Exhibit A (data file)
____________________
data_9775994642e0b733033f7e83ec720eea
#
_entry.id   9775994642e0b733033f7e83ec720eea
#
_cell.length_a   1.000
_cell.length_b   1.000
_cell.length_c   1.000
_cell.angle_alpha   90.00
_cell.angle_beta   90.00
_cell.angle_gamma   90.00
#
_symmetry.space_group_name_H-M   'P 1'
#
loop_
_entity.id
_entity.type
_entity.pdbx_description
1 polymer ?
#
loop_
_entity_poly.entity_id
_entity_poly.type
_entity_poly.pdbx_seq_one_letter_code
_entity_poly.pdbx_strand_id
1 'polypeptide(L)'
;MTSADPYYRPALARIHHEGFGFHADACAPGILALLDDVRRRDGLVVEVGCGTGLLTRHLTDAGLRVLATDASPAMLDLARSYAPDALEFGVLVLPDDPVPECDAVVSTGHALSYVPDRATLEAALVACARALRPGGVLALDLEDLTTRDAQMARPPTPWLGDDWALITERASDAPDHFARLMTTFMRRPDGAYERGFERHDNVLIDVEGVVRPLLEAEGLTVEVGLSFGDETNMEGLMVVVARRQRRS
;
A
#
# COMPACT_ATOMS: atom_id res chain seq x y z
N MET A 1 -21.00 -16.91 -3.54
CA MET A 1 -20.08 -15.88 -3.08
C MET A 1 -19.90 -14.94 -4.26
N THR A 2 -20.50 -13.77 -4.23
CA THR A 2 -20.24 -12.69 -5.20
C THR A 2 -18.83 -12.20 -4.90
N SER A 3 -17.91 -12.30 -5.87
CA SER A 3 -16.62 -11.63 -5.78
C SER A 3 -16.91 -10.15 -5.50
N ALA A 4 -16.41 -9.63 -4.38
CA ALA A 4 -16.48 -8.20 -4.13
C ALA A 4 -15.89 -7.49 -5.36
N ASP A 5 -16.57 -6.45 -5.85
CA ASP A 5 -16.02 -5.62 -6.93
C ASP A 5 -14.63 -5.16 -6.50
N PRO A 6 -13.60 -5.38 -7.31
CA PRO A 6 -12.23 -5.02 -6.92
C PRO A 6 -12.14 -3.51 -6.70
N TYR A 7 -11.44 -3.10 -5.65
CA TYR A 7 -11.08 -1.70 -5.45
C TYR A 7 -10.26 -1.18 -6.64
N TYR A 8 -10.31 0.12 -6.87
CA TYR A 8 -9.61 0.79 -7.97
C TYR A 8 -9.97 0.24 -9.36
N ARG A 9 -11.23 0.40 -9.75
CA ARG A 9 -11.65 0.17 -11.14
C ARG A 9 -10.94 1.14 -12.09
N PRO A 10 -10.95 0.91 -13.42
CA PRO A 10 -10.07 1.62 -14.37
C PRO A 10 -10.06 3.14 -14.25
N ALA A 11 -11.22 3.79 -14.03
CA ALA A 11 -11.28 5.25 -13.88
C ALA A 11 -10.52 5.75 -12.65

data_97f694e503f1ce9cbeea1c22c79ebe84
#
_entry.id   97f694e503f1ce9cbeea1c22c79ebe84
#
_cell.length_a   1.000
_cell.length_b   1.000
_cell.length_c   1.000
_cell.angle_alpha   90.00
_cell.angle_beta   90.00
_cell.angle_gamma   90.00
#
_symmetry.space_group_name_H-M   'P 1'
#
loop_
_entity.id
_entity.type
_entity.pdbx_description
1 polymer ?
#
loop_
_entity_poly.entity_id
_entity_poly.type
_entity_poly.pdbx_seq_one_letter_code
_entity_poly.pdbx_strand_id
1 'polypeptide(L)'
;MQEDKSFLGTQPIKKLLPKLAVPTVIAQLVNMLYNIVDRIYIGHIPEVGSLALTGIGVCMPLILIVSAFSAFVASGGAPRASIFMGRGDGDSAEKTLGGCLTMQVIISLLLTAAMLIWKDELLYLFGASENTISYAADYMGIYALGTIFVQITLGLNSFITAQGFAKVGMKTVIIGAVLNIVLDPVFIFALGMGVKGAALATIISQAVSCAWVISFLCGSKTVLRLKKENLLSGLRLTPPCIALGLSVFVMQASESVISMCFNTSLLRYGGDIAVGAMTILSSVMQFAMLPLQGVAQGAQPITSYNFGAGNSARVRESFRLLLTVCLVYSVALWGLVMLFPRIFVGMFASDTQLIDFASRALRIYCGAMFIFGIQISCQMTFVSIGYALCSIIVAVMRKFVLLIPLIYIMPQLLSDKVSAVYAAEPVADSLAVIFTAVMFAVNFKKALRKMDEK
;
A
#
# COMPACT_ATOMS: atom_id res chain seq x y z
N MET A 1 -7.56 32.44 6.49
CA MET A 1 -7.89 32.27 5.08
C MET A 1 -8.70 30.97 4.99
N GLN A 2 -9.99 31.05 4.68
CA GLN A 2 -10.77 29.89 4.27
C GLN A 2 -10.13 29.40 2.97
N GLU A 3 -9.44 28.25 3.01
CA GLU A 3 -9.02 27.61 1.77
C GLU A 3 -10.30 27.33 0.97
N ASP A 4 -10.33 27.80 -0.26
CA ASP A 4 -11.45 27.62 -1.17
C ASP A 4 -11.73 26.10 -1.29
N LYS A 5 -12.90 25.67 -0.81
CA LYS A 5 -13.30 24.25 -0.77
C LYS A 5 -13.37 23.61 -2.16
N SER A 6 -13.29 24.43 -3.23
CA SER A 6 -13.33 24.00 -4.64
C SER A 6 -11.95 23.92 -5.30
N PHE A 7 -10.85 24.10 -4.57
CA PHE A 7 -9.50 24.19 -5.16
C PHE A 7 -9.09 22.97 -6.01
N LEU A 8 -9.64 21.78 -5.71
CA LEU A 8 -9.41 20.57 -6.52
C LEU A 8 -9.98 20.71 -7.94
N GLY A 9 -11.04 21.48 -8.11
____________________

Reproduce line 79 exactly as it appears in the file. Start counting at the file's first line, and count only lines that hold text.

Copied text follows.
_entity.type